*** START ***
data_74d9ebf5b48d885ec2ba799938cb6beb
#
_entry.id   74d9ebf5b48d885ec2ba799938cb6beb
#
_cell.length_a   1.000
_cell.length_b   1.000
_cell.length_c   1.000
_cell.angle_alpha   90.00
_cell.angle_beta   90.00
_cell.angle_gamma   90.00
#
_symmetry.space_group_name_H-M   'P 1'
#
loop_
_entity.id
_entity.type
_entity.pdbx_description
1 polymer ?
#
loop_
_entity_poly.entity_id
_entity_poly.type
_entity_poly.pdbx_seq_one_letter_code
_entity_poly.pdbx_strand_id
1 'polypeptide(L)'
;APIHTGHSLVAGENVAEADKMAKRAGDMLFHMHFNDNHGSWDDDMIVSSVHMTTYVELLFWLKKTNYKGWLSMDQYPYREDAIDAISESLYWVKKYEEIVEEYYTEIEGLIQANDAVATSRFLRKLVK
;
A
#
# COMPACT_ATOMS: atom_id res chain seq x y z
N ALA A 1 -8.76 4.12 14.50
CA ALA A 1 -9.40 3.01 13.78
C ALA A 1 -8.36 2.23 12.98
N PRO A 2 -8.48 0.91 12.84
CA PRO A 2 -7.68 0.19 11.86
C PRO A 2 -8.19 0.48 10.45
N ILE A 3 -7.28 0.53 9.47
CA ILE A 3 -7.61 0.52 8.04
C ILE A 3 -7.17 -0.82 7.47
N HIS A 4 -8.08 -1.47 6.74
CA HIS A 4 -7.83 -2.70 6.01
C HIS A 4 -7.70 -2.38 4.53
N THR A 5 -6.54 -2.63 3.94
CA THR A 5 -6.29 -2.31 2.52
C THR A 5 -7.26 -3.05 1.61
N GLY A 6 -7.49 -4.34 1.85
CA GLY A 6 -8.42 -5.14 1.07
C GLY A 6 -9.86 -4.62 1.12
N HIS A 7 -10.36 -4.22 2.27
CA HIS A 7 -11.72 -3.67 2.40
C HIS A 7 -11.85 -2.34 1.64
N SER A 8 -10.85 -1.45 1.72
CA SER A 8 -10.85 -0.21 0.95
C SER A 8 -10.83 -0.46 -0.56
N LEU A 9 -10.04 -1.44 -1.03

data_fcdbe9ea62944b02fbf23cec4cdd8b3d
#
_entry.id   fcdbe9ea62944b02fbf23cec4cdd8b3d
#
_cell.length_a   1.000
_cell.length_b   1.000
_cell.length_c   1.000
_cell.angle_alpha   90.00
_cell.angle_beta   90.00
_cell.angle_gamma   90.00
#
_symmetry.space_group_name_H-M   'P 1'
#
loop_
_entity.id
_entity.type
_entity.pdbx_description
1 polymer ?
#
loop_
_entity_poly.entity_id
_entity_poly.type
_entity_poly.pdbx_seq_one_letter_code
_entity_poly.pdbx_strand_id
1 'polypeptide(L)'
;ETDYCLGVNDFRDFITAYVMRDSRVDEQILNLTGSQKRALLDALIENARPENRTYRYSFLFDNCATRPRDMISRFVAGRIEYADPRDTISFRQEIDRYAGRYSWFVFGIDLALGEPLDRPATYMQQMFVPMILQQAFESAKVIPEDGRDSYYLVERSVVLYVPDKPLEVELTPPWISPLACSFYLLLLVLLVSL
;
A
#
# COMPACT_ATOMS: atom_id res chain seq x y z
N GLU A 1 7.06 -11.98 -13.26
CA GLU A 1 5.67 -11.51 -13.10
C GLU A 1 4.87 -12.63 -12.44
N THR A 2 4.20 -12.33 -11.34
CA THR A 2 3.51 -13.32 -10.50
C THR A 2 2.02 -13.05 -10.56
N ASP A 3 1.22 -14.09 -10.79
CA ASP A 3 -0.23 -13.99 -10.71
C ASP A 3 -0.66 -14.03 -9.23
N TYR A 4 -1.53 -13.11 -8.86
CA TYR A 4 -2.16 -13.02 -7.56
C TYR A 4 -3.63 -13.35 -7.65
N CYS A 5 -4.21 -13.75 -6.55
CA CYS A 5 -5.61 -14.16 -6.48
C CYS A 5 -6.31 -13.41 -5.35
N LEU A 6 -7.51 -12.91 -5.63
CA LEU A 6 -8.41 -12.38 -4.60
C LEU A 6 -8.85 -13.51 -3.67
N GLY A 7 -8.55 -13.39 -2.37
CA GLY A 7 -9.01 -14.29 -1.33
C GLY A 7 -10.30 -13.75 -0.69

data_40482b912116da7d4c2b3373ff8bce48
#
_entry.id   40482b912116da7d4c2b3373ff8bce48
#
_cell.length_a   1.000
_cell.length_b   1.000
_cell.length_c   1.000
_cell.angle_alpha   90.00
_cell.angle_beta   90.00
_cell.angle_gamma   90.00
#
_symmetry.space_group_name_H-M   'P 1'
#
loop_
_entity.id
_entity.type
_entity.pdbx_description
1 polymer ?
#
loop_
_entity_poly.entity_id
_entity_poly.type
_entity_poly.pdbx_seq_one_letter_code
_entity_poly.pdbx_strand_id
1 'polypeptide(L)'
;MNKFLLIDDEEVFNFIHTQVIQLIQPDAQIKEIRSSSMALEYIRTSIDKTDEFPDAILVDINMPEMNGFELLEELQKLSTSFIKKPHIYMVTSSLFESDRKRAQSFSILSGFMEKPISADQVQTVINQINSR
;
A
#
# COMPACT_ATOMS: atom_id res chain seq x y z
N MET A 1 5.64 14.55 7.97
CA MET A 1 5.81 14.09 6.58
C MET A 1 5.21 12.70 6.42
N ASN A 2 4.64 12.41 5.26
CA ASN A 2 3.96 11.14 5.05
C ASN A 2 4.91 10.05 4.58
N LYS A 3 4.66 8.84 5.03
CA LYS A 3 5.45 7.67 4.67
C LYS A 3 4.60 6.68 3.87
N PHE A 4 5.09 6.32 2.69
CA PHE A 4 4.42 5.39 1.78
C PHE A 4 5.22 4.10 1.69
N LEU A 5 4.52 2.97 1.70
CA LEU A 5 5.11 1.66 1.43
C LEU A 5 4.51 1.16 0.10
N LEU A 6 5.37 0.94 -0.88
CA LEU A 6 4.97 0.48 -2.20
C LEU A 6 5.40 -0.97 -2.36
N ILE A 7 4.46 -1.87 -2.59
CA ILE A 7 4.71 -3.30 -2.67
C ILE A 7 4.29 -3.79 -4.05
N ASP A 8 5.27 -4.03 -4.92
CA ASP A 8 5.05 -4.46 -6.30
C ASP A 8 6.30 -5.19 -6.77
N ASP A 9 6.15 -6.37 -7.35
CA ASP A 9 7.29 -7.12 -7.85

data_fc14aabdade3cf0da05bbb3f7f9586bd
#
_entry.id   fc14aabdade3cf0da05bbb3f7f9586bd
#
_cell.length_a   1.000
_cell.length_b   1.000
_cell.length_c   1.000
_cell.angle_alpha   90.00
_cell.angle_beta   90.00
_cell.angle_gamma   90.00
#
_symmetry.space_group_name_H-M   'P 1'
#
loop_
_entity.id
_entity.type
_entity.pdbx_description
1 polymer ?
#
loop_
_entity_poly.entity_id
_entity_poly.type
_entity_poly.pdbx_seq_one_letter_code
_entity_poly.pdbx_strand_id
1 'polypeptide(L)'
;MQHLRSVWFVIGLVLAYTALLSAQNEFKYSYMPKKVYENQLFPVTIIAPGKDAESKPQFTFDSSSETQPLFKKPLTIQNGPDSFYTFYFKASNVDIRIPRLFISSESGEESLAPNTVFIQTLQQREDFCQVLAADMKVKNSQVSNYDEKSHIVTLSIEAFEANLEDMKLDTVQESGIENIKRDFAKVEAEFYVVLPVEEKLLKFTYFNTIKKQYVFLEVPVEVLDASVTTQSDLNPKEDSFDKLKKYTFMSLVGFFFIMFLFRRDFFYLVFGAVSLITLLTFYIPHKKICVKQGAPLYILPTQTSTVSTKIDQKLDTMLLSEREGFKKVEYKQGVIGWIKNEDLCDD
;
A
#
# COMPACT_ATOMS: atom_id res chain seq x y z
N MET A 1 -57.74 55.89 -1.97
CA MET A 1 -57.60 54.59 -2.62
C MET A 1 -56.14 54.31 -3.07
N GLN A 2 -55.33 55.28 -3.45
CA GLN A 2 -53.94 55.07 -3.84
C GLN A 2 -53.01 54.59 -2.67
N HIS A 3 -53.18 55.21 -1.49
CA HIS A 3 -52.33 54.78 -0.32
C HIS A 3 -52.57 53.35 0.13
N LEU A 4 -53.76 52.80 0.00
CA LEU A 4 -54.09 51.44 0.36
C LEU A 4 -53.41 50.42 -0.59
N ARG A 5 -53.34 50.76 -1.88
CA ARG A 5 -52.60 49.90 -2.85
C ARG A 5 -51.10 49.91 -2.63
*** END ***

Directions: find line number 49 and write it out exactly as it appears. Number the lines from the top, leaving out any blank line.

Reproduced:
N HIS A 7 -10.36 -4.22 2.27